Suffolk survey research class poll Kentucky voters


Kyle Crozier / News Editor

Suffolk graduate student Marissa Dakin calls one of hundreds of phone numbers to complete the class survey.

Director and founder of the Suffolk University Political Research Center (SUPRC) David Paleologos led his students in a unique opportunity to shape political opinion and receive national attention.

This project was meant to give students in Paleologos’ survey research class real-world experience in every part of the polling process, from choosing the region, selecting which questions, and deciding what demo- graphic to poll.

The process mirrored techniques Paleologos has used to garner respect and attention with newspapers across the country, including USA Today and The Boston Globe.

“I say to them, this question you’ve added, might be a question that piques my curiosity, might be a question I put on a national poll,” said Paleologos in an interview with The Suffolk Journal. “At what other college in this area does a student like you have an opportunity to put a question on a national poll or a class poll that could get picked up by another pollster?”

Over this past week- end, students began calling for the poll they created in Paleologos’ class. With general elections in Kentucky looming, students prepared 30 questions for residents

Suffolk graduate student Marissa Dakin calls one of hundreds of phone numbers to complete the class survey

Suffolk graduate student Marissa Dakin calls one of hundreds of phone numbers to complete the class survey

who plan to vote that they narrowed down from a list of over 150.

“With the questions, you’re just trying to cut down, cut down,” said senior and politics, philosophy and economics major Tyler McGrath to The Journal. “It’s like build- ing a sculpture, you’re just trying to chip away at the fat to get the actual sculpture.”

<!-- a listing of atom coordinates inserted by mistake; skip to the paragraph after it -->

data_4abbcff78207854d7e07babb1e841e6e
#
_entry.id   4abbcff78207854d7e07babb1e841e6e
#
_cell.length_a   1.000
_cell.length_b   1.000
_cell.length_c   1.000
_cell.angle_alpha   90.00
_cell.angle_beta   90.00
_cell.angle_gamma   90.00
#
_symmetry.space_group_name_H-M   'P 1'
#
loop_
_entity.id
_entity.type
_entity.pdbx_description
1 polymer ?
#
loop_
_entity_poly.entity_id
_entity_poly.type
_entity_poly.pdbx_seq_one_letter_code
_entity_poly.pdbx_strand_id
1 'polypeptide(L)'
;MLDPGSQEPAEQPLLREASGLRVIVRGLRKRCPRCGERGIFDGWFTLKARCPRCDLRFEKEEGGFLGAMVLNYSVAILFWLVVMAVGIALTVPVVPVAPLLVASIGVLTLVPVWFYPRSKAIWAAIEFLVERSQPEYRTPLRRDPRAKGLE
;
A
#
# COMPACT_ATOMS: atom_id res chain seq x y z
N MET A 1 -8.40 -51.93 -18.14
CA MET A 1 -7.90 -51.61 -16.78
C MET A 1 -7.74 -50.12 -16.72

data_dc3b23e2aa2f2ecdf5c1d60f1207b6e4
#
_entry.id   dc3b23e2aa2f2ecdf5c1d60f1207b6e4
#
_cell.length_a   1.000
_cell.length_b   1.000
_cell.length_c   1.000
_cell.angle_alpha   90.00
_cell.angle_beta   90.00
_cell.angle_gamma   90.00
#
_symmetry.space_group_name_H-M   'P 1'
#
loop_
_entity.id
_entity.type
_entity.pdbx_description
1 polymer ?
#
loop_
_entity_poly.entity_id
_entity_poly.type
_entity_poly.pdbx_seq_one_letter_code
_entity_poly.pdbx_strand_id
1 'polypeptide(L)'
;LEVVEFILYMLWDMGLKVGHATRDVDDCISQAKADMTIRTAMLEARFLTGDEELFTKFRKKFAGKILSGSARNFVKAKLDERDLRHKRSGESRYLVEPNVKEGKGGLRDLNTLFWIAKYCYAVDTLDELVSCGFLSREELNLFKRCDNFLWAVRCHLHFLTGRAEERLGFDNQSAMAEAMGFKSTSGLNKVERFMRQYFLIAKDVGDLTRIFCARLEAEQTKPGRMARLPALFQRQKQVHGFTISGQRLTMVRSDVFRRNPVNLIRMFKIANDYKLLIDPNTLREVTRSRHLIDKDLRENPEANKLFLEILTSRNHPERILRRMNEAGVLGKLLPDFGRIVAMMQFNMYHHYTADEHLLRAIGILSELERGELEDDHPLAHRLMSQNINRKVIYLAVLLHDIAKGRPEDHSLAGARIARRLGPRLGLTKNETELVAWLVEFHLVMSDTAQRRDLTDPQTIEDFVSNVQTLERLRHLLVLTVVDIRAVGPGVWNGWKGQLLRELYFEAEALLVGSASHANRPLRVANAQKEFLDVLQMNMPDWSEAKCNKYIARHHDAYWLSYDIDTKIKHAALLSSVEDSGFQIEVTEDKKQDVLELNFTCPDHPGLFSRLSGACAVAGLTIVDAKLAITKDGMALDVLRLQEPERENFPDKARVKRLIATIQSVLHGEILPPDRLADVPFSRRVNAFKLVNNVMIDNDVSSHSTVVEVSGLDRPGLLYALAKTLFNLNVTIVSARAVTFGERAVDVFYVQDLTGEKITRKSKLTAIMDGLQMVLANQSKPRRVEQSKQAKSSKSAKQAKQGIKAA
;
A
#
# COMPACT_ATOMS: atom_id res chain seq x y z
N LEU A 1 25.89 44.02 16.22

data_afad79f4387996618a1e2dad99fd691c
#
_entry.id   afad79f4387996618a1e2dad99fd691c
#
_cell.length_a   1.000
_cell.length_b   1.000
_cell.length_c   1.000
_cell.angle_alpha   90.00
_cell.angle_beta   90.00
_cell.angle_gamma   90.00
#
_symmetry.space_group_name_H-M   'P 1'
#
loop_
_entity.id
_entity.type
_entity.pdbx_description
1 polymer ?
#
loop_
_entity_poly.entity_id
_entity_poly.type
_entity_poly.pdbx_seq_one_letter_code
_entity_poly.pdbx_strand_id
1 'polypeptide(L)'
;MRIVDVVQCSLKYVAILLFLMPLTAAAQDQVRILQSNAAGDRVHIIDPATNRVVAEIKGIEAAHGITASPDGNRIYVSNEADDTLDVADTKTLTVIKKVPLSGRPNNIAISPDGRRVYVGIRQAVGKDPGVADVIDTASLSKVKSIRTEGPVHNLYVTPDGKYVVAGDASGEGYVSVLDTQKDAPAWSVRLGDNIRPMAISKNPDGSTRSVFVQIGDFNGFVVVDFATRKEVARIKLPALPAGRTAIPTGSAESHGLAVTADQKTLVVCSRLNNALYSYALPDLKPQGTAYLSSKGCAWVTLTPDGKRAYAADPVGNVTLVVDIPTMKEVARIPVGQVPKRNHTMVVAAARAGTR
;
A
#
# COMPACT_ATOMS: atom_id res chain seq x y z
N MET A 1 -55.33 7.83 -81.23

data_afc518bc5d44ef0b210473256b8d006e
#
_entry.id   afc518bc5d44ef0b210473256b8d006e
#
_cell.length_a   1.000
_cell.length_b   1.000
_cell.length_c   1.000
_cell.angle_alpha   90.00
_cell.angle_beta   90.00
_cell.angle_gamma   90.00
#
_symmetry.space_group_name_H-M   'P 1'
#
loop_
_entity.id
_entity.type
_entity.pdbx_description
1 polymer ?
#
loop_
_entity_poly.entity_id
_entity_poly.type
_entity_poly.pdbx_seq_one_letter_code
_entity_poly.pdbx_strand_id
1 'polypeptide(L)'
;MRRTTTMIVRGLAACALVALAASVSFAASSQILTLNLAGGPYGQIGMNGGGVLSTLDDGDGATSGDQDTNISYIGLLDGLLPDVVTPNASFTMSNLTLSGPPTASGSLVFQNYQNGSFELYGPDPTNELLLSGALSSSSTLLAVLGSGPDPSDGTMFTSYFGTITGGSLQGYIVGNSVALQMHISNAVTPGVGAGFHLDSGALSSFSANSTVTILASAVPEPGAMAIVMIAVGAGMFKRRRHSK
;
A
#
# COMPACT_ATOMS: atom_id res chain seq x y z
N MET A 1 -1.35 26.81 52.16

Sacrificing 12 hours of their weekend, students called on Saturday and Sunday in six-hour shifts while learning the rewards and difficulties faced by professional polling companies. Students worked diligently, the university also outsourced a professional call center to poll their survey in order to top off their results. Each student was tasked with calling over 600 Kentucky phone numbers, with the goal of completing just 10 surveys.

“I don’t get outside of the box questions from my own head all the time, I get them from the students here at Suffolk because they don’t think like I do,” said Paleologos.

In recent years, the poll- ing efforts of Paleologos and Suffolk have gained national traction due to outlier surveys that have shocked the polling world. In 2008, during the Democratic primary elections, the only poll that showed Hillary Clinton beating Barack Obama in New Hampshire came from Suffolk.

“We caught lightning in a bottle in 2008, Suffolk had two bellwether polls showing Hillary Clinton beating Barack Obama,” said Paleologos. “We were the laughing stock of the polling world, I thought Suffolk’s polling days were over and my personal poll- ing days were over.”

When Clinton’s victory was announced, Paleologos was immediately swarmed by media members that had gone from asking him questions out of pity, to demanding to know when the next poll would be released from Suffolk. Paleologos returned to campus, canceled his vacation and met with then President David Sargent and secured funding for further polling.

Since stepping into the spotlight, SUPRC has continued to stray from the mundane and has explored different polling universes that others have ignored. In 2017, Suffolk made headlines again for one of their polls.

“Two years ago, we did a poll of French voters, no other college or university in the country polled the French election,” said Paleologos. “Macron beat Le Pen, and we put that together and got international press for our France poll that set Suffolk apart from every other college

and university.” Paleologos is known to take great pride in his students, having complete confidence in hiring motivated individuals that have excelled in his class.

“This is something you could do tomorrow, I could do this at home. Our professor told us he employs students from Suffolk that have taken the class,” said McGrath. “This is something that is very practical, and it seems to be lucrative.”

With the idea of keeping this tradition of unique and diverse polling synonymous with the university, this year the SUPRC has its eyes on a new set of data.

In 2019, they will poll the Latinx community on upcoming elections.

“This year we are doing a Latinx poll, only Latinos and Latinas in the country, whether they are registered or not registered, citizens or not citizens,” said Paleologos. “No other college or university has done that and Suffolk is going to separate itself again on an international level.”